By Dionna Murray

Managing Editor and staff writer, Dionna Murray, shares with us how she managed to cope with and survive the transition to online courses while working part-time and struggling to stay motivated. 

For the safety of our community at Rutgers, the fall 2020 semester adopted an almost entirely remote learning format to decrease and prevent the spread of COVID-19. While the circumstances that inspired this adjustment were not ideal for anyone, the protection and health of fellow students and staff are given the utmost importance and I appreciate the efforts Rutgers has done so far to ensure our safety.

Pre-COVID, I made an effort to take only in-person classes throughout my first three years of college. Although I had never taken any online classes before, I knew I would fare far better actually going to class than working from home. I know myself. I become easily distracted when left without a set schedule and routine. Moreover, the temptation to procrastinate is ten times greater when I’m at home than when I’m on campus.

When I learned that all my classes for the fall semester were being taught remotely and online, I was simultaneously relieved that I didn’t have to risk my safety commuting to campus but worried about how I would manage taking five classes, working part-time, and taking care of my other responsibilities. I faced similar worries when commuting to campus during previous years, but since I wasn’t bound to my home most of the time, my motivation to complete these tasks wasn’t as affected as it is now.

Honestly, it’s been a rough semester and a tough year in general. Out of my five courses, only one meets regularly over Zoom and that is for one day a week. Three of my classes have recorded lectures or videos for me to watch and then homework due at certain points throughout the week. One class is strictly assignment-based with minimal interaction from my professor. While these aren’t issues themselves, meeting over Zoom or on another broadcasting platform mimics going to class for me. On my Zoom days, getting ready to meet for class prepares my mindset to actually do something. I feel more inspired and motivated to do my work when I know that I have “actual” class instead of just assignments due. Additionally, I tend to feel more accomplished and actually do more on my Zoom days than on the days that I don’t. Not to say that I don’t complete my work, but the feeling is different when interacting with my professors in real-time (albeit through a screen) than through emails.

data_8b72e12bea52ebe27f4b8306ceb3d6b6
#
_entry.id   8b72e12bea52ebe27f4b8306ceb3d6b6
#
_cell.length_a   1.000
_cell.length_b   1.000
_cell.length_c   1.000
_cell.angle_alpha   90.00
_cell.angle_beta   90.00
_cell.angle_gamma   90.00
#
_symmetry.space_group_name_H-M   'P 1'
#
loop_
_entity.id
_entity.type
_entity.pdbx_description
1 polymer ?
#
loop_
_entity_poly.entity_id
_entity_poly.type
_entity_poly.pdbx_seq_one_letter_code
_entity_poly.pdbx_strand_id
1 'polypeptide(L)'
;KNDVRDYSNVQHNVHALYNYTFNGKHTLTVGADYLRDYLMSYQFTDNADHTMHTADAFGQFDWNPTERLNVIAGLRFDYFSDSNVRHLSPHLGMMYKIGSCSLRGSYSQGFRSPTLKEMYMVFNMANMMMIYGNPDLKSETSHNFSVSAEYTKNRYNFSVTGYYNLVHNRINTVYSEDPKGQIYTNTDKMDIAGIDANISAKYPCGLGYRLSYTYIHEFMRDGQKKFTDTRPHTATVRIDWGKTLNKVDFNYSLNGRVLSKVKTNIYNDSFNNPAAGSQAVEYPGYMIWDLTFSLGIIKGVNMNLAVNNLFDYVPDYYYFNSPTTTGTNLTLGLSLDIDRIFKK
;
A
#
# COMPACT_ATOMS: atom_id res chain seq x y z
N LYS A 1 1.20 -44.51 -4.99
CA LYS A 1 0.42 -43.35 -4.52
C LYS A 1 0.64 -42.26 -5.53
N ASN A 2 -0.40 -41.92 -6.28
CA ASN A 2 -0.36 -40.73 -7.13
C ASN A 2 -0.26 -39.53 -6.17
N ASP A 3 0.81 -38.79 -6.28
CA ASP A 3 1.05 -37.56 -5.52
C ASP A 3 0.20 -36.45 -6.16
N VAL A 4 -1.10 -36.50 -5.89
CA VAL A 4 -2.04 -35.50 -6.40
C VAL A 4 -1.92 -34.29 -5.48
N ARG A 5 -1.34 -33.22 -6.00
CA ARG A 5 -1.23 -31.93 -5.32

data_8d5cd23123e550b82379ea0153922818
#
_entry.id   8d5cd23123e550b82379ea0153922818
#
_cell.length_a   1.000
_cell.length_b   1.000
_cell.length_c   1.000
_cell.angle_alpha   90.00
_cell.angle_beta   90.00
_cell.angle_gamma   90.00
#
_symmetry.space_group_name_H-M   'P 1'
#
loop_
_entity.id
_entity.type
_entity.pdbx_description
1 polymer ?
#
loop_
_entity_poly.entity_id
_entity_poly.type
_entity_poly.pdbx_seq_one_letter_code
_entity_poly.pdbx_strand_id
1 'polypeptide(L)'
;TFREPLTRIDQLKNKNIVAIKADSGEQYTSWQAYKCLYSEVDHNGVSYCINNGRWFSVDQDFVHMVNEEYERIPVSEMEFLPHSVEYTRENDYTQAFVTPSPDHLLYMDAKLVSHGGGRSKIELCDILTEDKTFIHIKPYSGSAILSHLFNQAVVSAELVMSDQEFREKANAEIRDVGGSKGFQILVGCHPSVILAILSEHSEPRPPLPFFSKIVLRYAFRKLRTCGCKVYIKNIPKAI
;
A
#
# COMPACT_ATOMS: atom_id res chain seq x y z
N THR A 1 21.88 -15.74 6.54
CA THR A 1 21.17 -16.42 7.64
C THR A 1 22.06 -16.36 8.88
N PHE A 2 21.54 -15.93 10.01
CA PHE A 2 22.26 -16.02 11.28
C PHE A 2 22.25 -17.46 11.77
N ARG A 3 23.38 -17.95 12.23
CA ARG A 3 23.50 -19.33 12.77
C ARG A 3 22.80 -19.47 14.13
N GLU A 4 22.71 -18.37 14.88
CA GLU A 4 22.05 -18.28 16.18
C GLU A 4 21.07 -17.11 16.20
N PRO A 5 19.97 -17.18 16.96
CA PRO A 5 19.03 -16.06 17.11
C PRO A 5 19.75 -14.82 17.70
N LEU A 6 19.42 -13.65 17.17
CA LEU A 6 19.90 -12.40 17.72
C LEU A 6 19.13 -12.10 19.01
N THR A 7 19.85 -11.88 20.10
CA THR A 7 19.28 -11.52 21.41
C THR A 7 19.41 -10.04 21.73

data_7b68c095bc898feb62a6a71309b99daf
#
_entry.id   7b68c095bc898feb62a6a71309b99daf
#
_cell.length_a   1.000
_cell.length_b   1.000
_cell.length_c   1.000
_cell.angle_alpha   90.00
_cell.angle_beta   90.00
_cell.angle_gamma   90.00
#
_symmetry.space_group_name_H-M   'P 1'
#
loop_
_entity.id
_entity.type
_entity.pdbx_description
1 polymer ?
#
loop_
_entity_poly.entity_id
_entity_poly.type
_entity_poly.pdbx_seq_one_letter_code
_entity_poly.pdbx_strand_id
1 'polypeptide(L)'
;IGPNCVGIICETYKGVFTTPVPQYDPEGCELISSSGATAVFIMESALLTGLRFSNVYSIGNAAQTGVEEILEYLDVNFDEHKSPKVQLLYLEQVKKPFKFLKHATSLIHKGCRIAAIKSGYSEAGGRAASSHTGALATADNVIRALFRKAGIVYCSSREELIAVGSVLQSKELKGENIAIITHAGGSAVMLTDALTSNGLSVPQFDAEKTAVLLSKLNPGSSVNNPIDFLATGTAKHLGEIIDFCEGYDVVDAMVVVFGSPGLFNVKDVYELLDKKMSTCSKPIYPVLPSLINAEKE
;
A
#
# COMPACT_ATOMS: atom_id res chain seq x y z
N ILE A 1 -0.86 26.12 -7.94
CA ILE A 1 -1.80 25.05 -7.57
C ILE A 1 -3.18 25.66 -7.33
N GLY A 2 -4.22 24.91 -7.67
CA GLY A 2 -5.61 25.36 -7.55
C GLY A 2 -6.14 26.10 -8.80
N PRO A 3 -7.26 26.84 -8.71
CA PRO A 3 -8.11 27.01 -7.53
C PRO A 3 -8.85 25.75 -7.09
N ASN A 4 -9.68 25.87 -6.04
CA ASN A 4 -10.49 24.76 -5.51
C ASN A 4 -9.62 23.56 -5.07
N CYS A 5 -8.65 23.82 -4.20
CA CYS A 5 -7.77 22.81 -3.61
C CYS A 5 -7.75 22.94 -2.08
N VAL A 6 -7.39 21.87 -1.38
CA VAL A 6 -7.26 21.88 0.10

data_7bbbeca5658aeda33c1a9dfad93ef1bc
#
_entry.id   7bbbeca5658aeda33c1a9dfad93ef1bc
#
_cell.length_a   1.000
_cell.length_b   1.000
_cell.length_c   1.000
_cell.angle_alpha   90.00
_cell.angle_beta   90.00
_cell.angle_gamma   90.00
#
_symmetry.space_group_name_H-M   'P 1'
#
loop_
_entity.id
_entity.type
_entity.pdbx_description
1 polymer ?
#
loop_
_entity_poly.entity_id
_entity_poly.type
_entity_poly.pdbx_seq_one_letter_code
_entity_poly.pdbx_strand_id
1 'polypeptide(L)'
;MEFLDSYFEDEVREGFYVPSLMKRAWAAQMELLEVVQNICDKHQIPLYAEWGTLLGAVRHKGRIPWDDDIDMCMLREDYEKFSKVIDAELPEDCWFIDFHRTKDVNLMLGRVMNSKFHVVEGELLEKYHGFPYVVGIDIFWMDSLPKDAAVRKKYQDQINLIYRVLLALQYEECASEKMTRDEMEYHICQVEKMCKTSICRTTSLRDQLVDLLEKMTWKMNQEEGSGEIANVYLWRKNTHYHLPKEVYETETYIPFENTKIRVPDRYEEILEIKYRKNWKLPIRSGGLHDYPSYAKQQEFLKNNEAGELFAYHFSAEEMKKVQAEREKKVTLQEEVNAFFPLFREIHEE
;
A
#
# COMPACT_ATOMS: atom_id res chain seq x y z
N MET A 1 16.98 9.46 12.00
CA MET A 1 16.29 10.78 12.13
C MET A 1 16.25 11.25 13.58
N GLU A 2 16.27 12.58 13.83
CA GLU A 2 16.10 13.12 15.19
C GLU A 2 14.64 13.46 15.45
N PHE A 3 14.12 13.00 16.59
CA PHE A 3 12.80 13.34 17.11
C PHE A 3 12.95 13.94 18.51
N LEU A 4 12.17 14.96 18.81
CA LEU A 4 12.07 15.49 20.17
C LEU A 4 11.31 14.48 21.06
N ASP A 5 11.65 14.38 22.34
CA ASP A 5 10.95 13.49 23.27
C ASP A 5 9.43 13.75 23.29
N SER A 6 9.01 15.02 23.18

Something that has really helped me be more motivated has been to create a week by week To-Do List. Planning out exactly which assignments to complete on certain days and seeing how my schedule is laid out forces me to accomplish what I need to do, and not to procrastinate. Beyond my own personal steps taken, most of my professors have expressed understanding during times when I may need extra time to complete certain assignments. I truly appreciate their flexibility and effort in making sure students don’t encounter any additional pressures during these difficult and stressful times.

Despite battles with low motivation and maintaining my mental health as a student during COVID, I can say that I’m grateful for even having the ability to continue my education and hopefully, graduate this coming spring. Being a full-time student and working part-time amidst a global pandemic is by no means easy, but checking off the small things that I could do every day has made coping with it a bit more bearable.